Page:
• Abstract: Why do we pay $600 for EpiPens, a long-existing piece of technology that contains just a dollar’s worth of medicine? Why do hospitalized patients so frequently receive bills laden with inflated charges that come out of the blue from out-ofnetwork providers or that demand payment for services that weren’t delivered?
  • Topic: International Affairs
  • Political Geography: America
  • Author: Cato Institute
  • Publication Date: 08-2018
  • Content Type: Commentary and Analysis
  • Institution: The Cato Institute
  • Abstract: Congressional staff members play a vital role in shaping policy—they make decisions on which issues their bosses prioritize, which arguments the representatives and senators hear, and what language makes it into legislation. Cato’s popular Capitol Hill Briefings offer these staff members timely briefings on the most pressing issues facing their offices. At these events, Cato scholars and other experts update the staff on their latest scholarship and policy recommendations, critique current or upcoming legislation, and answer staffers’ questions.
  • Topic: International Affairs
  • Political Geography: America
  • Publication Date: 08-2018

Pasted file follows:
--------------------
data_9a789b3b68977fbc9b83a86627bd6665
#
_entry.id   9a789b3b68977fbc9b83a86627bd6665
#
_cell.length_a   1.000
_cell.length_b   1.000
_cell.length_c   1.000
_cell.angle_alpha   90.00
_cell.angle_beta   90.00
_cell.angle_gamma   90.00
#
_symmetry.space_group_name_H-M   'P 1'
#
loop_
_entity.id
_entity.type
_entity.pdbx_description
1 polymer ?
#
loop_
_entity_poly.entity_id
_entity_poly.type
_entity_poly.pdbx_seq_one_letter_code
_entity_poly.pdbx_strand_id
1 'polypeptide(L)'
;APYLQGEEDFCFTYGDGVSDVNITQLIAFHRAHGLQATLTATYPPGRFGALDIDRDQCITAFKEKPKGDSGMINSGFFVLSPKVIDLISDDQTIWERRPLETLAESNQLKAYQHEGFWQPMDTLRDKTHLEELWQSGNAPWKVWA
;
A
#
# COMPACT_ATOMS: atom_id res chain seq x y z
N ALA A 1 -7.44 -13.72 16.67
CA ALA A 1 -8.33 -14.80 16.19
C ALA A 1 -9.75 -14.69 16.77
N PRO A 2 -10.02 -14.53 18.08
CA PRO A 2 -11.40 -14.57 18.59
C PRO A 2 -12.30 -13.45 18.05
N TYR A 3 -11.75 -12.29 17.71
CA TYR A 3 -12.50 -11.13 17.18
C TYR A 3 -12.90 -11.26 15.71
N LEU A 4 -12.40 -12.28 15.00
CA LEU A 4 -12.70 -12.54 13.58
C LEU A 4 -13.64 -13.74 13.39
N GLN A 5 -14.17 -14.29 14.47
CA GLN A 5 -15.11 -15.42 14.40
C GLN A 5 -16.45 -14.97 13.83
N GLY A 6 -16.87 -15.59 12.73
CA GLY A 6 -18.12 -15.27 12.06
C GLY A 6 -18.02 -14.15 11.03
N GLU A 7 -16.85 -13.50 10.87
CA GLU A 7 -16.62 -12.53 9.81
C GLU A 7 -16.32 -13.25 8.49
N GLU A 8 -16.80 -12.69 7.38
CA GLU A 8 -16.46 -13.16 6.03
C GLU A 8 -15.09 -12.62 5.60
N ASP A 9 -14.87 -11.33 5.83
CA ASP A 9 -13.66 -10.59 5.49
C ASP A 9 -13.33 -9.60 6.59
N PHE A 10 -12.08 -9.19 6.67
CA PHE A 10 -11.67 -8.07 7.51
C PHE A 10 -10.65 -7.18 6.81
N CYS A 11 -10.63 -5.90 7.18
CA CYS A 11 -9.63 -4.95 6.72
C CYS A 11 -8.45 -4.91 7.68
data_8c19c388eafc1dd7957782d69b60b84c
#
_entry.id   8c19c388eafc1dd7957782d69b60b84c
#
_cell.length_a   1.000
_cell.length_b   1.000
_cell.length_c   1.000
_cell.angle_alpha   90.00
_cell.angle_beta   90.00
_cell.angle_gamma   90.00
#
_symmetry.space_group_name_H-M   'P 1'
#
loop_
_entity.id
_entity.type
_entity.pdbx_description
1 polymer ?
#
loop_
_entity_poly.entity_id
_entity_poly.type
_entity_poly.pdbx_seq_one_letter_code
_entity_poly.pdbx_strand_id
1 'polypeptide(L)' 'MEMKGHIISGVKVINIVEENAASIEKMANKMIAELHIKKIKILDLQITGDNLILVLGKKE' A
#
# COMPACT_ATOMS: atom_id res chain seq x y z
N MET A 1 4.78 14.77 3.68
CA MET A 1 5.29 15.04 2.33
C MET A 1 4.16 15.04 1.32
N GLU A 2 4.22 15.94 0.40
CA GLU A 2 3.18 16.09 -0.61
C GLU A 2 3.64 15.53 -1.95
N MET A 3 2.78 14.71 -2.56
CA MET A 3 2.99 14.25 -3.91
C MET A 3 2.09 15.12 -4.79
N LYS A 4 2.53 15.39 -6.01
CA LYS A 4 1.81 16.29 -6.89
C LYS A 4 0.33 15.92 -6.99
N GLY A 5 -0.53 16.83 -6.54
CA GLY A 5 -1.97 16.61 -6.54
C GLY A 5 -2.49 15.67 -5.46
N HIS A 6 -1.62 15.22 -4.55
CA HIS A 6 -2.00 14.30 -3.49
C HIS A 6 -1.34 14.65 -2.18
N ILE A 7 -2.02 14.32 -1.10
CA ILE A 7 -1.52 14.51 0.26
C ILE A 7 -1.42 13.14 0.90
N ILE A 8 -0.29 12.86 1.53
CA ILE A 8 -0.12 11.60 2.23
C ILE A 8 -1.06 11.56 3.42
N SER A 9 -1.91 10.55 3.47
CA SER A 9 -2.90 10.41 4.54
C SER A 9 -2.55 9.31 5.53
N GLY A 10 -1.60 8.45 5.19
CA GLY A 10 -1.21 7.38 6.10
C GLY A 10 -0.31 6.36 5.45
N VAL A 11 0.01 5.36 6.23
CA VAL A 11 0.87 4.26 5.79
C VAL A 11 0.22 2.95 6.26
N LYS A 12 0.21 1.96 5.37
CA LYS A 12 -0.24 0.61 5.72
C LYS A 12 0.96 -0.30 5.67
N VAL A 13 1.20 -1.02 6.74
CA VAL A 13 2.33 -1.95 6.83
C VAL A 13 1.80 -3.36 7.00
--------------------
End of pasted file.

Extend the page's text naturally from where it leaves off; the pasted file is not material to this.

• Content Type: Commentary and Analysis
  • Institution: The Cato Institute
  • Abstract: Ambulances are notoriously expensive—one ride may cost more than $1,000, and insurance companies frequently refuse to cover them. In the past, patients had few alternatives to get themselves to the hospital—but in “Does Ride-Sharing Substitute for Ambulances?” (Research Briefs in Economic Policy no. 114), Leon S. Moskatel of Scripps Mercy Hospital and David J. G. Slusky of the University of Kansas demonstrate how the age of Uber and Lyft is changing that and is reducing expensive and unnecessary ambulance trips.
  • Topic: International Affairs
  • Political Geography: America
  • Author: Richard Nephew
  • Publication Date: 07-2018
  • Content Type: Commentary and Analysis
  • Institution: Center on Global Energy Policy
  • Abstract: The president’s recent statement that OPEC should reduce their prices may merely be an attempt to assign blame for rising gasoline prices in the midst of the US driving season or an even more cynical attempt to rally his political base in opposition to globalism. Or, it may have something to do with the president’s own decision to create a crisis with Iran. While attention is duly paid to how much Americans have to pay at the pump, a more subtle and complicated story will soon play out with respect to Iran and the reapplication of US sanctions ordered by Trump on May 8, 2018. In fact, unless oil prices are contained, the primary result of the president’s action may be to ensure that Iran profits from the oil market risks that sanctions have created.